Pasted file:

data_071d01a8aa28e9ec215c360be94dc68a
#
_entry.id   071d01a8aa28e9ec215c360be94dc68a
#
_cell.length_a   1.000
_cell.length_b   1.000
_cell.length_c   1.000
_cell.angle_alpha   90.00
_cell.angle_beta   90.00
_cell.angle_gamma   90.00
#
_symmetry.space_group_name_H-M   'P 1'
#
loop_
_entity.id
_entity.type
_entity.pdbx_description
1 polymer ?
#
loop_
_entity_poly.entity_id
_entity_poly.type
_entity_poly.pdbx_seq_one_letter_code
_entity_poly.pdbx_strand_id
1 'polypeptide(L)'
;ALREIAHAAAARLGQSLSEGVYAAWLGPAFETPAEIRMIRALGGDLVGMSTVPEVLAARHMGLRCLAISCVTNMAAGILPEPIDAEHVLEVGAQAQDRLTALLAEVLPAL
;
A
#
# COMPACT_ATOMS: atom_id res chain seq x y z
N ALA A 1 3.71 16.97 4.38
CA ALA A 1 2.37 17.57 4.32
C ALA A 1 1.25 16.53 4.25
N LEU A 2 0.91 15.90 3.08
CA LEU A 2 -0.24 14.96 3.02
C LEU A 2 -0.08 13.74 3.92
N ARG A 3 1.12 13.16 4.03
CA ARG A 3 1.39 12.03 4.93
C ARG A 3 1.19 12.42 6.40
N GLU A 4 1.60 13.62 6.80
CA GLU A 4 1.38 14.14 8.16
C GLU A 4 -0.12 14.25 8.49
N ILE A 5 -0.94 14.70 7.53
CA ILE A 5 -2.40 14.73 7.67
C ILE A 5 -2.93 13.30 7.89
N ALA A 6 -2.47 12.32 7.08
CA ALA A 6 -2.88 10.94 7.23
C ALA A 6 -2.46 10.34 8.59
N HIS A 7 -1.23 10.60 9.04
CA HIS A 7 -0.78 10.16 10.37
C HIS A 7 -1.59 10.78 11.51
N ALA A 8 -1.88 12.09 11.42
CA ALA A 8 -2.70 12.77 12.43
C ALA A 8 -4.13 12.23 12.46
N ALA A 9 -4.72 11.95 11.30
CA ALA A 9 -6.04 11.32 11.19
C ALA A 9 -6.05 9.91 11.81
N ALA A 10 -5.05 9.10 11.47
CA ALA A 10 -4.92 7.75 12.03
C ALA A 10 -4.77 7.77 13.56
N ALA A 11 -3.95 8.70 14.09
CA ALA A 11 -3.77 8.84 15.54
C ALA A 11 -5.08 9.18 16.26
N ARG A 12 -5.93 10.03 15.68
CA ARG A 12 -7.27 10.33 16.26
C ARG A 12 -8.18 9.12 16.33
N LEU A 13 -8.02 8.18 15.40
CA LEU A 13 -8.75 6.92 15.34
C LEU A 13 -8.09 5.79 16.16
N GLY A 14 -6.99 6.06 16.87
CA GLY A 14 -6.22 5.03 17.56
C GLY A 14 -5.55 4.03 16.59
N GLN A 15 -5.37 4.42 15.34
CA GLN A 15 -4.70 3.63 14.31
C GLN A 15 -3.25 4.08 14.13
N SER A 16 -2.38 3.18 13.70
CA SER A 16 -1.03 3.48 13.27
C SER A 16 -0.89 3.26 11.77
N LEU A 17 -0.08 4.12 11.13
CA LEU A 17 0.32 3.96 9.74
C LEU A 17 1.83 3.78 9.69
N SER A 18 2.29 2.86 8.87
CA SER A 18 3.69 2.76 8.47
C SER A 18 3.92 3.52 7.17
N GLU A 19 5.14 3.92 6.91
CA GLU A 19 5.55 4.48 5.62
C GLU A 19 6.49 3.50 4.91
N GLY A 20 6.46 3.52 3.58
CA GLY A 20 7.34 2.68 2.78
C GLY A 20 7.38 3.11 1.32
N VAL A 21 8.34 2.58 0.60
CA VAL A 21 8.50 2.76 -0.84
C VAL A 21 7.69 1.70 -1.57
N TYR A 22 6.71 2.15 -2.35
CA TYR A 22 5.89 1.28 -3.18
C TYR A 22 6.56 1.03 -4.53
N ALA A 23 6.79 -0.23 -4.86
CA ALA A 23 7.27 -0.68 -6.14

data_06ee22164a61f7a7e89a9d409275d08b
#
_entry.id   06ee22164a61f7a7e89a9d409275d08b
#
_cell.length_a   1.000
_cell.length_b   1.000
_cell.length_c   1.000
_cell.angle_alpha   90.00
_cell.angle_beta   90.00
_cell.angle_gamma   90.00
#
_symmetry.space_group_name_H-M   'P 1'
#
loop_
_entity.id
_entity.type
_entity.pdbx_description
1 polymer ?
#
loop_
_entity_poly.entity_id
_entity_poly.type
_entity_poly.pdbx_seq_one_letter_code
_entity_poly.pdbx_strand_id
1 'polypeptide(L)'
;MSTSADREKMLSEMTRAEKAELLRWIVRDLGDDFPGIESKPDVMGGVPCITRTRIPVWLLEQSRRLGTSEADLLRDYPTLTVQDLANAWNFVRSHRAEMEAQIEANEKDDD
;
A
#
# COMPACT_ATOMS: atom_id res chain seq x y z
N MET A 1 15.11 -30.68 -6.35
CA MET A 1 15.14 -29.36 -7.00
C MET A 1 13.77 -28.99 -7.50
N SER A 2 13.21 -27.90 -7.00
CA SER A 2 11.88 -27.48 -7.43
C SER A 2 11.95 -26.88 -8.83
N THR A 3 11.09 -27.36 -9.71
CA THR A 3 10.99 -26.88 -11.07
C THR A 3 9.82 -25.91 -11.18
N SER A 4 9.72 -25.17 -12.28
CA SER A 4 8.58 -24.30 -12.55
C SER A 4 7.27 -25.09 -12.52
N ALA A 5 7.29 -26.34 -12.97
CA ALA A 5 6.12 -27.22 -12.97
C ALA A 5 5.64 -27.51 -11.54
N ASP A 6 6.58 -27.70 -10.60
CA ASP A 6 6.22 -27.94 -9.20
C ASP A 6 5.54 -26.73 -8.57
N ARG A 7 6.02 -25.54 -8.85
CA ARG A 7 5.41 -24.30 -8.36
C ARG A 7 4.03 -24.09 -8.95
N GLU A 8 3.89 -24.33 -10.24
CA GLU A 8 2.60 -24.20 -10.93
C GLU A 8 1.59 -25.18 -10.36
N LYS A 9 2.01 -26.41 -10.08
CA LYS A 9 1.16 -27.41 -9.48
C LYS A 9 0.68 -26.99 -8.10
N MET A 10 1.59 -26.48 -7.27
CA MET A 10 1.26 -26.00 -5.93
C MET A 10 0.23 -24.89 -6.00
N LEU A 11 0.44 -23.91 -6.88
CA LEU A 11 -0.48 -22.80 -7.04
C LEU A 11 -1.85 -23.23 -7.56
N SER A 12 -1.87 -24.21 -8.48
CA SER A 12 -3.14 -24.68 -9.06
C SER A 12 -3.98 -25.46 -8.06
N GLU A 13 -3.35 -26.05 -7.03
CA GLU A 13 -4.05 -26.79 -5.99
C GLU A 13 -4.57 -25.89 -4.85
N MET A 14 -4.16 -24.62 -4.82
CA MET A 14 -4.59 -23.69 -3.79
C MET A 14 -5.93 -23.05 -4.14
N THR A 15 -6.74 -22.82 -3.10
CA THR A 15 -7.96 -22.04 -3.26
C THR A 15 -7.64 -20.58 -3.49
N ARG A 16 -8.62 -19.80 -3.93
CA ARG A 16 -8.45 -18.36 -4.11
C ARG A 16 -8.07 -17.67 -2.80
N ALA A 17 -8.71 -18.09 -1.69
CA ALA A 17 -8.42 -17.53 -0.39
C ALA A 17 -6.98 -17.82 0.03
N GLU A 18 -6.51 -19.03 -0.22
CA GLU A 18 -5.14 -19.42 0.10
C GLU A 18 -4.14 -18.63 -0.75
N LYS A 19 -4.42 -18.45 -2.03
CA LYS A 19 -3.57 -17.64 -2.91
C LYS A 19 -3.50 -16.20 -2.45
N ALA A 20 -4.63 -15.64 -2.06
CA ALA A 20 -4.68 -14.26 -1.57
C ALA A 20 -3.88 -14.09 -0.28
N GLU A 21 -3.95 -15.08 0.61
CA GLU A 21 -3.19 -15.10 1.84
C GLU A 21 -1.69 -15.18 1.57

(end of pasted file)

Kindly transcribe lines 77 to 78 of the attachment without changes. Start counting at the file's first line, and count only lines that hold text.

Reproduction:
CA SER A 16 -1.03 3.48 13.27
C SER A 16 -0.89 3.26 11.77